Ruth: Ruth Galloway continues to be one of my absolute favourite female leads for so many reasons. She is incredibly strong, fiercely intelligent plus she has such a perceptive sense of humour. She struggles to fit into the world around her and I relate to this being on the outside of things in a major way. She makes sure her daughter Kate gets to listen Harry Potter audio books at night and reads her His Dark Materials. She loves the beauty and solitude of the Saltmarsh where her cottage lies. She has a very forthright cat called Flint, who makes wonderful cameos in the story and always steals the show. She feels very real, very human  and I especially like how Griffiths has chosen a character facing middle age, who has so much to offer the world.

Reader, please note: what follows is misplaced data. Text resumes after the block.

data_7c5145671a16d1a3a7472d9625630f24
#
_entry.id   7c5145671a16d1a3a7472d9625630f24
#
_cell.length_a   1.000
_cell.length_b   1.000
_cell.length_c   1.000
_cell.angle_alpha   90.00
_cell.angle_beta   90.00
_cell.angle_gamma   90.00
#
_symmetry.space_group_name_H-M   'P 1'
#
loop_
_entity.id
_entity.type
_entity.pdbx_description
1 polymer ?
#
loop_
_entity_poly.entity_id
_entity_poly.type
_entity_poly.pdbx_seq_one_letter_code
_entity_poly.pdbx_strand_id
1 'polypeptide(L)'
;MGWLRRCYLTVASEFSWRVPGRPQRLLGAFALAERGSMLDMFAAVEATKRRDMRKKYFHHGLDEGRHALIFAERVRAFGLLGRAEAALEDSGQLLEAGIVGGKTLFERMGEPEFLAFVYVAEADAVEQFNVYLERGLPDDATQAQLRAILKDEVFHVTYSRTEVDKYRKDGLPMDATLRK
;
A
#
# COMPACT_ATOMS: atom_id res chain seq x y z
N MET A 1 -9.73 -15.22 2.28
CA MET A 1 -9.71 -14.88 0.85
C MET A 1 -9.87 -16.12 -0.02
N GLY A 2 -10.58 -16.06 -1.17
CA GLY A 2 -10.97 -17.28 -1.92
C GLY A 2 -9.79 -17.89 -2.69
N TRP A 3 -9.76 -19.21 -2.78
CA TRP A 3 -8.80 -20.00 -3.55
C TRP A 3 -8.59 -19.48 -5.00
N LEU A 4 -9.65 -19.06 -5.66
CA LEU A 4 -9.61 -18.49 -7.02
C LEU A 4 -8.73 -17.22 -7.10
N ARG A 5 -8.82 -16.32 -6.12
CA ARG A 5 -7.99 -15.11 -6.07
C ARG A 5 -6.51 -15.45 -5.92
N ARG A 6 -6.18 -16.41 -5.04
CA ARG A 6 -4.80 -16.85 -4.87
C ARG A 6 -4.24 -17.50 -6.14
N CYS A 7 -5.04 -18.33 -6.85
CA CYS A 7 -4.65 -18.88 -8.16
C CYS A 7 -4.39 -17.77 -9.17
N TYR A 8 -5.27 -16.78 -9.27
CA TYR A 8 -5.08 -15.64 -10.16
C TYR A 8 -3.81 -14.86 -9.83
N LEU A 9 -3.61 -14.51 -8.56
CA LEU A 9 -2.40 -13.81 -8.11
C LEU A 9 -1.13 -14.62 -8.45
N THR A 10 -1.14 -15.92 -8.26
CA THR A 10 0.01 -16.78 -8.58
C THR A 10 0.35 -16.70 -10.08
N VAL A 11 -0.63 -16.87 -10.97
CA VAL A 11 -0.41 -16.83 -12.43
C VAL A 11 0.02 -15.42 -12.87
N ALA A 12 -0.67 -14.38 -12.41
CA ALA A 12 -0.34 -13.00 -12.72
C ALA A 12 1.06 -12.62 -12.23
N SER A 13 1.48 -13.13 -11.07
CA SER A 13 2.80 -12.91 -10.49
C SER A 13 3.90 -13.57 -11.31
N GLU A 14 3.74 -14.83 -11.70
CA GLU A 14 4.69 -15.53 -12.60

Engaging writing: As a rule, I don’t really do contemporary crime fiction but there is something so engaging about Griffith’s writing, the mixture of science and ‘the other’ (superstitions, myths, the unexplained) works incredibly well and although there is a murder to be solved in each book, it is the character development which drives the narrative.

A stunning sense of place: The stark contrast of the Norfolk marshland is so well written –  you really get that sense of vast, exceptional beauty as well as an underlying potential of darkness and danger. For those who know me, it comes as no surprise to  say I’d rather like a cottage like Ruth’s please.

Continuing chemistry: Oh, Ruth and Nelson (she types, sighing)! It is such a delicious mess of a relationship; the intensity, the stubborn sparks, the multitude of repressed feelings and insecurities.

Moments of humour: There are some really subtle, wry moments of humour amongst the darker moments. Griffiths has a knack of maintaining a well-crafted balance that enables the good to prevail in the bleakest of times and I love her for it.